Her years in the UK added further diversity to her resume, featuring in Tim Fywell's I Capture the Castle, Danny Boyle's Sunshine and Juan Carlos Fresnadillo's 28 Weeks Later, filmed on locations around London. More recently she has even broken the “glass ceiling” of women in comedy, most memorably with Get Him to the Greek and Bridesmaids, recently completing Townies, a comedy in which she plays a young mum married to Seth Rogen, battling with Zac Efron's fraternity next door.
“After doing things like Damages and Troy, which were very heavy and dramatic, it was hard for people to reimagine me in comedy. I still consider myself a novice and I'm always cast as the straight man in any comedy,” argues Byrne who uses her native accent in The Internship.
“I think Australians have a healthy sense of comedy. We're always looking for the absurd in things and we don't take ourselves too seriously, which I think is key. The minutiae of life makes me laugh more than anything else.
“And people are pretty strange; they can be funny and innately entertaining. My brother is probably the funniest person I know.” Relocating to New York six years ago to work on Damages, today her conversation is peppered with English-isms like “brilliant!” spoken in a soft slightly American lilt.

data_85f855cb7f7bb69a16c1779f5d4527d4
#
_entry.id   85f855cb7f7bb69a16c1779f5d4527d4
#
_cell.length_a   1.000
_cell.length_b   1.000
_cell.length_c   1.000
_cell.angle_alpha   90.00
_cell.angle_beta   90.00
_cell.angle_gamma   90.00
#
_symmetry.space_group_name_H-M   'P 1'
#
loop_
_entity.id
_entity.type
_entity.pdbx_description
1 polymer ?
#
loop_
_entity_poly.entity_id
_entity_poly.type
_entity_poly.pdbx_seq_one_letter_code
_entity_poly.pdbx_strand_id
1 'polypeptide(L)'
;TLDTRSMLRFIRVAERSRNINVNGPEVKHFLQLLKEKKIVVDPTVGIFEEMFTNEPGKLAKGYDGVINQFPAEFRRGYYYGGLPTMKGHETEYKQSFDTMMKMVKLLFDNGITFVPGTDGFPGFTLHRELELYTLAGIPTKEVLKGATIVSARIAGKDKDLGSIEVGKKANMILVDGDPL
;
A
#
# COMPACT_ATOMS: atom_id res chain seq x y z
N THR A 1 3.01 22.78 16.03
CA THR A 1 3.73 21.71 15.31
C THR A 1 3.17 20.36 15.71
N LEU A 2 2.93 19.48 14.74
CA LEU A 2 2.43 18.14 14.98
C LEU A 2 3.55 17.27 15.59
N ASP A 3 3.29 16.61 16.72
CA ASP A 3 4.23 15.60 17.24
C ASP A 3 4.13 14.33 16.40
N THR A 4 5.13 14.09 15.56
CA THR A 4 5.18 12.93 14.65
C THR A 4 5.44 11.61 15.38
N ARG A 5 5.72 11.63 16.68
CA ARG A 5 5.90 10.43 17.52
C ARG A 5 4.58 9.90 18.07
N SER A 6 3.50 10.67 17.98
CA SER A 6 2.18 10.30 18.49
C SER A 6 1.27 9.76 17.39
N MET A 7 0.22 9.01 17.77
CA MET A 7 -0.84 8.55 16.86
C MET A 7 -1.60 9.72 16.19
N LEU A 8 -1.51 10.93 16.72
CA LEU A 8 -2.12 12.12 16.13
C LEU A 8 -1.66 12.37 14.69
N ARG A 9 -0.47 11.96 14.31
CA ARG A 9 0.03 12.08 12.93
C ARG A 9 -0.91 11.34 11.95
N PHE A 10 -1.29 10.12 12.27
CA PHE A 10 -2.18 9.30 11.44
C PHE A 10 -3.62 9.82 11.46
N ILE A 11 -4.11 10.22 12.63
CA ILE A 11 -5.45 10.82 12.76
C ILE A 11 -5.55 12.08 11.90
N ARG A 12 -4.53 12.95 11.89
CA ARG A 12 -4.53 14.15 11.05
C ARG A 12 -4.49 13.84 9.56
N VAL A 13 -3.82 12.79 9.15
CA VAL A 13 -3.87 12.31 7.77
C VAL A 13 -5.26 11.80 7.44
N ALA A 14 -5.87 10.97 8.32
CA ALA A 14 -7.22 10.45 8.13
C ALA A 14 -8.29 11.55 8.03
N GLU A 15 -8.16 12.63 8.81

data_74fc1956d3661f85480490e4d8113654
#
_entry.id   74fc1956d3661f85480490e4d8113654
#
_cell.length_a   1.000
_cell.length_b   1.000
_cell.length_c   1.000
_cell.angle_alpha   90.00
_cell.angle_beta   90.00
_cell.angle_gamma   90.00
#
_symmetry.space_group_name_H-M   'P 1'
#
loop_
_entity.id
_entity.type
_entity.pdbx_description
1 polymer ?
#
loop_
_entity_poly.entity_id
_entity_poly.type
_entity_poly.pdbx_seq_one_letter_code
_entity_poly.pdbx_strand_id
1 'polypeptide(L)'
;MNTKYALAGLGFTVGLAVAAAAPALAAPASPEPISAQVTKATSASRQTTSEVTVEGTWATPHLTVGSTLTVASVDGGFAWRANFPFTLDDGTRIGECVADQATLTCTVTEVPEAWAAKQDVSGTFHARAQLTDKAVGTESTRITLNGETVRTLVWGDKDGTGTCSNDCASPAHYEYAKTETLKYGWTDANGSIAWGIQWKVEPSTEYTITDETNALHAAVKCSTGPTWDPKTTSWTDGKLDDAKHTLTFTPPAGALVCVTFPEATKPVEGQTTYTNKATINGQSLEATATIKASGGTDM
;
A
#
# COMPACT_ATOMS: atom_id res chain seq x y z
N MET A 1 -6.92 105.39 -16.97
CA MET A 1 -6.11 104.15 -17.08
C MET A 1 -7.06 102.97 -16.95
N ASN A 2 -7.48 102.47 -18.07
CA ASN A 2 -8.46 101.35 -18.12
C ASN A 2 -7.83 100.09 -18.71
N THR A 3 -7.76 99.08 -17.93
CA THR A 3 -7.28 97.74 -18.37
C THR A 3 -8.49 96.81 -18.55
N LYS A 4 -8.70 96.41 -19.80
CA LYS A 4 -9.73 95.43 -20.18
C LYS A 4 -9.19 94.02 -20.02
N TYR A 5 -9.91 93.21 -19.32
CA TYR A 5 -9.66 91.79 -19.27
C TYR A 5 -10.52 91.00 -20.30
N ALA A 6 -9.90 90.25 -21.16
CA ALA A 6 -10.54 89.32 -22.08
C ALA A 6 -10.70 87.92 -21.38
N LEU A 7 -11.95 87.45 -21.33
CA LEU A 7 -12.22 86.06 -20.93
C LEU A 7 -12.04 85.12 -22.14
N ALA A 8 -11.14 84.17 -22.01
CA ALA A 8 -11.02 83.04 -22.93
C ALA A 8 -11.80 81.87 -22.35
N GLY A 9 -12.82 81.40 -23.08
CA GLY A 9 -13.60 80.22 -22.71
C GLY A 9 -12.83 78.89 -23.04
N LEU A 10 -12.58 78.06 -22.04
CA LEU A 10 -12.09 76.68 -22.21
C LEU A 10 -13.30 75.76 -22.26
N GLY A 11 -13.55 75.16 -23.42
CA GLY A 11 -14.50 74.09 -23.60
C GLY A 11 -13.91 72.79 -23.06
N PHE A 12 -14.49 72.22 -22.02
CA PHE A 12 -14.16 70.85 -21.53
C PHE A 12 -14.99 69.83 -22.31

“New York as a city really excites me, just the adrenaline of the place. I love to walk and all my friends there are from diverse walks of life – they don't all just work in film or are actors,” says the actress who is always delighted to return home to work, spending time in Perth last year filming Tim Winton's The Turning with fellow Aussies Hugo Weaving and Cate Blanchett.
Surrounded by brainy baseball-capped, T-shirt-and-sneaker-wearing geeks at Google's busy Palo Alto campus, the ethereal actress stands out as she later takes a spin on a brightly painted bicycle. Declining to dispense with her five-inch heels, she gracefully pedals dressed in a Rebecca Taylor sleeveless black blouse and wearing patterned ALC silk pants.
“Style over comfort,” she laughs as she pedals away.
There's a ripple of chatter as she cycles by, the 20-somethings trying to figure out where they know her from: “Bridesmaids!”
'The Internship' opens on 3 July